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Firestorm: Allied Airpower and the Destruction of Dresden. By Marshall De Bruhl. (Random House: 2006. Pg. 368.) ISBN: 0679435344.

Reviewed by Herbert White - March 5, 2007

The carpet bombing of German cities by the Allies was a technique whereas the Allies would, at night, fly massive squadrons of bombers over the targeted city and bomb the city into oblivion. The targeting of German civilian population centers was, in part, in retaliation to the Nazi's blitz of London. It was also done in an attempt to demoralize the civilian population and to disrupt German Infrastructure. The technique of carpeting bombing began in 1942 with the carpet bombing of Cologne, Germany. The practice continued throughout the rest of World War II, with perhaps the most controversial raid taking place in February 1945 with the bombing of Dresden, when the end of the war against the Nazi's appeared imminent. At the time, Dresden was a haven for Nazi-sympathizers and a major center for armaments manufacturing, and it was also thought, incorrectly, that Dresden was a major staging point for troops being transferred East - toward the advancing Soviet troops.

In the bombing of Dresden, both British and American forces attacked the city with a combination of thousands of tons of incendiary bombs and high explosives. What ensued was a massive firestorm that saw temperatures rise above 1,500 degrees Celsius. The ensuing firestorm incinerated large sections of the city, it armaments factories, and more than 25,000 civilians. (The actual death toll has never been calculated as the city was full of refugees and wounded soldiers at the time of the bombing, and many of the dead were never recovered.)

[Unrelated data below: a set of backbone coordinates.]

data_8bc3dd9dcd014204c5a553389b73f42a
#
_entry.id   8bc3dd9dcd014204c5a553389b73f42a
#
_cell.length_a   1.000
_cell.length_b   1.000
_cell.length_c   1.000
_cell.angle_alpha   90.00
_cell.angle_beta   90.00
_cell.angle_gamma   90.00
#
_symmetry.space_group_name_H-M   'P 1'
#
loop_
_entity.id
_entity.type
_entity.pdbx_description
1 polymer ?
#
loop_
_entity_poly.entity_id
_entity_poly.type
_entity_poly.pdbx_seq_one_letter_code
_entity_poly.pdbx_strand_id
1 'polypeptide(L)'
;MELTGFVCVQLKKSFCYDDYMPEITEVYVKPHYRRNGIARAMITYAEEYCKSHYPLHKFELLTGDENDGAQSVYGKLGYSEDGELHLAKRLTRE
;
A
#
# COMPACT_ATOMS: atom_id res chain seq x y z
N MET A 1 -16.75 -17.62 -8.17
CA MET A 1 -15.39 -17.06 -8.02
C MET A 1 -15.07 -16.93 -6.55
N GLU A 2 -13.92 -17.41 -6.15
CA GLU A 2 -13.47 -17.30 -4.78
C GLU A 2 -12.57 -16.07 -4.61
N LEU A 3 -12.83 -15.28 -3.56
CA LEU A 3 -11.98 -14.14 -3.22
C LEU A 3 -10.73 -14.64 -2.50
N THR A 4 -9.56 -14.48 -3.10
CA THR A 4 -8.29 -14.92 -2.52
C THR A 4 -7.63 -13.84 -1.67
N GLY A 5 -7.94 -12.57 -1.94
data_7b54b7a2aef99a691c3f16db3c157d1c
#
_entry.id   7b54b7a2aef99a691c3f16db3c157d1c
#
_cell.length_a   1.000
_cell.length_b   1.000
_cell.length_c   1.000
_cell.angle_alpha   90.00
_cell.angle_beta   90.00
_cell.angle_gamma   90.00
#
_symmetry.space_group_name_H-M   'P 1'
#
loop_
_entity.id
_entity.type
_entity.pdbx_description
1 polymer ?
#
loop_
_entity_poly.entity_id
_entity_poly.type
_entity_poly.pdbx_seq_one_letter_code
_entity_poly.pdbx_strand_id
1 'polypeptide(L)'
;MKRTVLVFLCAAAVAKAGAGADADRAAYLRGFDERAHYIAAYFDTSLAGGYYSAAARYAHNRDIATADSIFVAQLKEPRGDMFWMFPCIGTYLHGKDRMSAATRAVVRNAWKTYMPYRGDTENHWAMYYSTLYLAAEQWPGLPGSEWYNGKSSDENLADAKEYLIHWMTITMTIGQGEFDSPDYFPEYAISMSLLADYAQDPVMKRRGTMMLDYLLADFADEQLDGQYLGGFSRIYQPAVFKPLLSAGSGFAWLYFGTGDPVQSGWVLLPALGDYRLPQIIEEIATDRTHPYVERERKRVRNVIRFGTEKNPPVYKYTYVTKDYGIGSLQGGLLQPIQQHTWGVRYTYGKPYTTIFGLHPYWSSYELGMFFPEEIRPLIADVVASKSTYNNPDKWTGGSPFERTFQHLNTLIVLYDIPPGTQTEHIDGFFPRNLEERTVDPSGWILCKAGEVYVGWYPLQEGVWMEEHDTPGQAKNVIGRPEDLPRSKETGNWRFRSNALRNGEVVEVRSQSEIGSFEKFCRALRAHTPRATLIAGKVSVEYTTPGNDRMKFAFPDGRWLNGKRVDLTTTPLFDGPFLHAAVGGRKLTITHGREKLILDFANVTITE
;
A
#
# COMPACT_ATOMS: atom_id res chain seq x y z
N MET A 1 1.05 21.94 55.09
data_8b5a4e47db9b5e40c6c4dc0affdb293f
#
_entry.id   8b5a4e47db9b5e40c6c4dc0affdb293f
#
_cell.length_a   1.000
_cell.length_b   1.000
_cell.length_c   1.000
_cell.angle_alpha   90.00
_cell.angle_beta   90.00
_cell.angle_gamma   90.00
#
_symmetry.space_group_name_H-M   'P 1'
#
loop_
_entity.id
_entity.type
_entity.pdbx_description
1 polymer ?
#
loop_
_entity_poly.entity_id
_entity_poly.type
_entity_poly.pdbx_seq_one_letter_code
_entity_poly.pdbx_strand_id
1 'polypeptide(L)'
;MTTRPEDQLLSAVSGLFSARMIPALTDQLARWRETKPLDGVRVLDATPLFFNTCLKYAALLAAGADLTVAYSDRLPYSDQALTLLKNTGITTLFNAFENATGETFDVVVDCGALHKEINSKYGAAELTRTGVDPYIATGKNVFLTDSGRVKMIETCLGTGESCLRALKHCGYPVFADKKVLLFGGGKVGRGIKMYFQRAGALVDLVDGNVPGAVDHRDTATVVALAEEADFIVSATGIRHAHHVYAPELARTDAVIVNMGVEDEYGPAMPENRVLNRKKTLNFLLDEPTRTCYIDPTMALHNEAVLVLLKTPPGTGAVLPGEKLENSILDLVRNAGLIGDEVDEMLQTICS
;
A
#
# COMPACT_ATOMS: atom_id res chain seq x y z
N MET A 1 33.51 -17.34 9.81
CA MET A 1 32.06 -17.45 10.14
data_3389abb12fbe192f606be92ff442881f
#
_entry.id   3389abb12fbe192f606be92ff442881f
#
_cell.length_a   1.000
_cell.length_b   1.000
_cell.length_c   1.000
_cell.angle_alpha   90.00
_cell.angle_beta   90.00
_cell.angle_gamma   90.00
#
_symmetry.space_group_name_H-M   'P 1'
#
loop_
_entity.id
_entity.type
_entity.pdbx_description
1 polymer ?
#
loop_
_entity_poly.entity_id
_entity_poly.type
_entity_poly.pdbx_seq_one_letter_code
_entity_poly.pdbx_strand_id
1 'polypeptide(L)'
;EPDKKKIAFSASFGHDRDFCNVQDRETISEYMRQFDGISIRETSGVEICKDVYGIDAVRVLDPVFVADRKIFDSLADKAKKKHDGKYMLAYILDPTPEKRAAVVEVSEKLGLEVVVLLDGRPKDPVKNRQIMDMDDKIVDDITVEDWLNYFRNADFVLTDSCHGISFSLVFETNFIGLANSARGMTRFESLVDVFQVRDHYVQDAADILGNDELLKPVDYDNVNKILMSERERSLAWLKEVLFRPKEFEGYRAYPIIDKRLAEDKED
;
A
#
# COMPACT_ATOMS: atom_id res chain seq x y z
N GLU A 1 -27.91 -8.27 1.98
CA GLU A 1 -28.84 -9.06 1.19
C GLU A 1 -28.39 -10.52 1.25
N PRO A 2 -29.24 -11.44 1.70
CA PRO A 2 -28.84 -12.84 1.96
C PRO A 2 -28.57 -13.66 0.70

In Firestorm: Allied Airpower and the Destruction of Dresden Marshall De Bruhl provides an historical overview of the Allied tactic of carpet bombing, the reasons for its use, and how it was carried out. He also examines why the Allies felt that they had no other choice than to target German civilian population centers, and the impact that this tactic had on the targeted cities - and their survivors.

De Bruhl conducts this study in an impartial manner, presenting the story of the bombing of Dresden from both the viewpoint of the Allies, and the Germans. In this account he incorporates the most up-to-date research on the bombing, eyewitness accounts, and contemporary reports on the aftermath of the raid. In writing this book, De Bruhl has interwoven biographical sketches of major figures involved in the carpet bombing campaigns, including Hugh Trenchard, RAF Bomber Command Air Marshal Sir Arthur "Bomber" Harris and the American Commander, General Carl Spaatz. He explores the V-Weapons campaign that the German waged against England, and how this campaign encouraged the practice of carpet bombing. Conversely, he explores how the bombing of Dresden may have been used as a warning to Imperial Japan, and as an aid to the Soviet advance on Germany. He also outlines the Nazi response to the bombing of Dresden.

Firestorm is an important contribution to the volume of works on World War II military tactics and it is essential reading for anyone who wants to truly understand why the Allies choose to decimate Dresden so late in the war, its impact, and its long term consequences.

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